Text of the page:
“Normal working hours in that context envisages and includes working outside the traditional working day,” he says. “If those already are an employee’s normal working hours, then it is difficult to see how an employee can claim an entitlement not to work during them, provided that general working time obligations – such as a weekly working hours limit and rest breaks, etc – are adhered to.”

Ambiguity over the meaning of “normal working time” in a directly enforceable code would have presented a headache to multinationals operating across different time zones, suggests Pelly.

“Teams of lawyers would no doubt have locked horns over what precisely ‘normal working hours’ means in any given situation. However, to have gone down that route would have been a mistake, and it is better that a more flexible balance has been struck – a balance that is based on principles of mutual respect, which allows for flagrant breaches to be punished in the context of claims, such as constructive dismissal, but one in which liability is not triggered by the sort of interactions that are entirely routine in the modern workplace.”

This only really benefits employees who can work remotely. We are perhaps going to see more of a discussion in the future on the ‘Zoom divide’ between workers

For the new code to be truly effective, it will require buy-in from business leaders, says Cleary, adding: “Most employers and business we work with see this as a positive – many employees who can work remotely have worked hard during the pandemic, which is recognised by business; the seismic shift in workplace culture as a result of the pandemic means that both parties have to adapt so there is a win-win situation.”

“The right to disconnect is intrinsically tied up with remote working; all of this is geared towards working more flexibly and, hopefully, in a more healthy way with a better work-life balance," she continues. "I think businesses will need to train their managers as to how to lead their team remotely and develop a culture and policies that support remote working and a right to disconnect. Remember though – this only really benefits employees who can work remotely. We are perhaps going to see more of a discussion in the future on the ‘Zoom divide’ between workers.”

For those employers that have yet to update their internal policies since the code came into force on 1 April, Cleary advises making use of its guidance and templates while keeping in mind that any new company policy document must be drafted with the needs of each individual business in mind, as well as the needs of its employees. “For example, if you are a global company, what times are suitable for holding international meetings in different time zones that don’t impinge on employees’ free time?”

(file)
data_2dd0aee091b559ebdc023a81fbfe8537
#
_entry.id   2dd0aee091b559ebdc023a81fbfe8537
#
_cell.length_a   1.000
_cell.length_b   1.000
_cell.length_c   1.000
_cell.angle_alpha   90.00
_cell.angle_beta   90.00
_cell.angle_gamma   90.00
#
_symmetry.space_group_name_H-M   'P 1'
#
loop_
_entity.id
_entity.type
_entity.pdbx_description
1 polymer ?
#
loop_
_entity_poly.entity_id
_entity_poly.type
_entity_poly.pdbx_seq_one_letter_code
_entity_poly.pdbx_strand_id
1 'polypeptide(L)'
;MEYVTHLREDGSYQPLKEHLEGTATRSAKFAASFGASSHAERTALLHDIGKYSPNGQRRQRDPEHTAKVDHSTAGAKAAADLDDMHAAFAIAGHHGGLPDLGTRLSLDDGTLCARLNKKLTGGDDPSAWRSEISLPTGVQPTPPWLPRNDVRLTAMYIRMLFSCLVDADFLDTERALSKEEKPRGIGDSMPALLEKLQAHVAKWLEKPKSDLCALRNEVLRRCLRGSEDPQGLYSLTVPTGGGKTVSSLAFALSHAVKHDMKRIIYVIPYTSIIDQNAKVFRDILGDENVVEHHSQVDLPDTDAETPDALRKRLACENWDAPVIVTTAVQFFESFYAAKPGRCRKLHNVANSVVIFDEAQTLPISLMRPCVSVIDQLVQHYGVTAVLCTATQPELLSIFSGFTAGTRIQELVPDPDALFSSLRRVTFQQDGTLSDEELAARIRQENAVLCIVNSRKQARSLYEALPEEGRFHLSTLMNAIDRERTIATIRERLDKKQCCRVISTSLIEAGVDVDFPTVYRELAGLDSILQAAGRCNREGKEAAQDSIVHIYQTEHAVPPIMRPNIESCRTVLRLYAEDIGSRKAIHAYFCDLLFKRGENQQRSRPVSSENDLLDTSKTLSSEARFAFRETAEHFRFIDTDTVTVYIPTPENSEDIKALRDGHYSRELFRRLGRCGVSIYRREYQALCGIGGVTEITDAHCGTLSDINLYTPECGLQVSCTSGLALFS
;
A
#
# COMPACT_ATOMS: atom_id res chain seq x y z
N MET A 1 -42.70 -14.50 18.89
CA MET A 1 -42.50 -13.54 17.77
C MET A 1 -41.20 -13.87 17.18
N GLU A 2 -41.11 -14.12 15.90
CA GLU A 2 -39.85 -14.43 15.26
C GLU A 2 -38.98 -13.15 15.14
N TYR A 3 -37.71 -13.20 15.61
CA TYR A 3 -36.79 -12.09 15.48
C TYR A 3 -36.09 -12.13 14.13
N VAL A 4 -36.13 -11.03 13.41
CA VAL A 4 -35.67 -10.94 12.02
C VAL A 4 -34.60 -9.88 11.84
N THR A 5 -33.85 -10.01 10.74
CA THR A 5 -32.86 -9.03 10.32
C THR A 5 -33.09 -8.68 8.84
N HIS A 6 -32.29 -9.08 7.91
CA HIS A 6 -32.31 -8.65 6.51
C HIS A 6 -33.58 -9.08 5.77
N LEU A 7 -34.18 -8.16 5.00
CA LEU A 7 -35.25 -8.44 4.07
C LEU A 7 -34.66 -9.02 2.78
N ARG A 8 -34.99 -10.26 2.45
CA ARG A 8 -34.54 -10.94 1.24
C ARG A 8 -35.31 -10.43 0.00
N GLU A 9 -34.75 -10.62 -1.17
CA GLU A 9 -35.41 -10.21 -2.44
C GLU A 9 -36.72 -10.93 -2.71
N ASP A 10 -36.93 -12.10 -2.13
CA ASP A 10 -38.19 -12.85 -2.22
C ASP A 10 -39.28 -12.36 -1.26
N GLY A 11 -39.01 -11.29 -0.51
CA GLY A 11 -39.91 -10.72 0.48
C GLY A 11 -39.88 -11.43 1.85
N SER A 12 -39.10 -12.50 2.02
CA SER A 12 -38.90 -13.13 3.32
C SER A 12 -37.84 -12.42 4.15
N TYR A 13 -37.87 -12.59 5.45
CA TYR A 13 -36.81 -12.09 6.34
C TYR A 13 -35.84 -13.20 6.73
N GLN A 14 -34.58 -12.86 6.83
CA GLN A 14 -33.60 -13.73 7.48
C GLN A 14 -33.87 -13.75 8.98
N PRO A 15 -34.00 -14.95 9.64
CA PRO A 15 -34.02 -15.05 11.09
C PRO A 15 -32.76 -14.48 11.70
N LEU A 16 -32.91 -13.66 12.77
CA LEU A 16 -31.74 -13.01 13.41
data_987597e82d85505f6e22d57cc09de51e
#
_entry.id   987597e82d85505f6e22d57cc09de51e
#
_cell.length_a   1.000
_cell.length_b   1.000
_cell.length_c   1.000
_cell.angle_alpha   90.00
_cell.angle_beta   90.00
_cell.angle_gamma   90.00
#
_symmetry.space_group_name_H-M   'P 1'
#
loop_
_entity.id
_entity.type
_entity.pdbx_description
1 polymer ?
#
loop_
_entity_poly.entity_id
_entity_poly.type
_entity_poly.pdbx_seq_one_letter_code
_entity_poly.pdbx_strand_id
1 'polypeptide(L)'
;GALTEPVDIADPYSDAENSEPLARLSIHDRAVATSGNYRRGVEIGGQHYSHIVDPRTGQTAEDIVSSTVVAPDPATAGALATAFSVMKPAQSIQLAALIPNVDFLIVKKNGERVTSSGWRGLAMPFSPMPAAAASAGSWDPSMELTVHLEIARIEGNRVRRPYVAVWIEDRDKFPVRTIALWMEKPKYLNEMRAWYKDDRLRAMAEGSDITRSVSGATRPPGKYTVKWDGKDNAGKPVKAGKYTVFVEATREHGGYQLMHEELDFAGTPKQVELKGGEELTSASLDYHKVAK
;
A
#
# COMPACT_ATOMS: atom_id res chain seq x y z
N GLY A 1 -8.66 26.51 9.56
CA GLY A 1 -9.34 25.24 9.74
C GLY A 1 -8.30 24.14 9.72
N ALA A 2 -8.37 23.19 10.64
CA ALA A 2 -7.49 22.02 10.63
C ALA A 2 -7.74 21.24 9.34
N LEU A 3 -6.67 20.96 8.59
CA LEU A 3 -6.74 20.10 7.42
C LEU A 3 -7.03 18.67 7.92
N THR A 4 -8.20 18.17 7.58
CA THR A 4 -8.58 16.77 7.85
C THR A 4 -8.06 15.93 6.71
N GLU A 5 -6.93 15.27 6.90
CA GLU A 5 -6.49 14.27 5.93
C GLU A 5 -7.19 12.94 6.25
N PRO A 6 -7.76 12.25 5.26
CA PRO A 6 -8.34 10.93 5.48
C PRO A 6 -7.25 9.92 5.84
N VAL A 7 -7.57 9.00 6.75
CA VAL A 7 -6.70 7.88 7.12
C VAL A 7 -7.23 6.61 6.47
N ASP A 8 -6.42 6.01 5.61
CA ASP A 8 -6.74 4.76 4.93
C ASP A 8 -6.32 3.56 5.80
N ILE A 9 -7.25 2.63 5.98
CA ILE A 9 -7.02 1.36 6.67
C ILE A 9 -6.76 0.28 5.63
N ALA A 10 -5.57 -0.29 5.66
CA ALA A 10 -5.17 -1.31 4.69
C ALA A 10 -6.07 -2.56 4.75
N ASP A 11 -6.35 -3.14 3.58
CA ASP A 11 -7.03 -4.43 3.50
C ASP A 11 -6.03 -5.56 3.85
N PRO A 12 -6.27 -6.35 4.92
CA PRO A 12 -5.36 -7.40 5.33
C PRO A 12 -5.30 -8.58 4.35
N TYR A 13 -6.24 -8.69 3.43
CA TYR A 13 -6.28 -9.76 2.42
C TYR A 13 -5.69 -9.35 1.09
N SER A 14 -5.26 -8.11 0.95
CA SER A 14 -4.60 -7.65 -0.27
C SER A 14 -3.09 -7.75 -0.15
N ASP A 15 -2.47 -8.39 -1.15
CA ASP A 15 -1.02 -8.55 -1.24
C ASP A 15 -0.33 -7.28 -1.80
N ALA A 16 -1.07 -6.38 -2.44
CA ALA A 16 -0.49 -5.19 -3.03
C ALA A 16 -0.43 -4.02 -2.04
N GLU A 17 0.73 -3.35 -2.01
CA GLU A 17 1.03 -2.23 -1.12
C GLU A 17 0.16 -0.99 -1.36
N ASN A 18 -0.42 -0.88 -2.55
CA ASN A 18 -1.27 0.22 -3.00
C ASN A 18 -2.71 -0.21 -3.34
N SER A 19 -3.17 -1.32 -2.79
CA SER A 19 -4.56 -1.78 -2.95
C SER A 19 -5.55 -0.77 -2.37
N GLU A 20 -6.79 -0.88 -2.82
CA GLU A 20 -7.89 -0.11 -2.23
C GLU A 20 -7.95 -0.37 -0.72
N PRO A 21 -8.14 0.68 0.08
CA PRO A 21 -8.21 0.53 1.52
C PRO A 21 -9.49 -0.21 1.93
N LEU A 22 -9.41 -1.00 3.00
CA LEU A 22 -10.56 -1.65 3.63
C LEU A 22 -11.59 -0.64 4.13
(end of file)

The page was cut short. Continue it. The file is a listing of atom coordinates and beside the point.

Also, managers should be provided training on the policy as they will be at the front line of implementing it and have significant responsibilities under the code, she adds, which should also be communicated to employees to ensure they play their part, too. “Employees also have obligations under the code. These include compliance with any time management system in place, being mindful of colleagues’ right to disconnect, and notifying the employer of any rest periods that are missed.”

Cleary also advises employers to fully embrace the technology at their disposal: “The use of email signatures, out of office automated messaging, and the ‘delay send’ function are to be repurposed to aid in achieving the right to disconnect. These can be used to communicate working hours to colleagues so they know when, and when not, to email you. The delay send, meanwhile, can be used where someone does want to send emails outside of another person’s working hours, but will make sure they don’t receive them until they are back at work.”

Overall, Ireland's code has been warmly received by business leaders and employees alike, especially in an environment where the importance of worker wellbeing is heightened. Dr Laura Bambrick, social policy officer at the Irish Congress of Trade Unions, said: “When the occasional intrusion on a worker’s personal time to get a project finished or an order filled becomes the norm this becomes a health and safety issue. An overtired worker is a danger to themselves and others.”

“The fact the code has been welcomed by both trade unions and Irish Business and Employers Confederation suggests that it strikes a decent balance,” says Pelly. “It will at least serve to start a conversation about the issue in workplaces, particularly in circumstances where employee burnout is becoming an ever more prevalent issue.”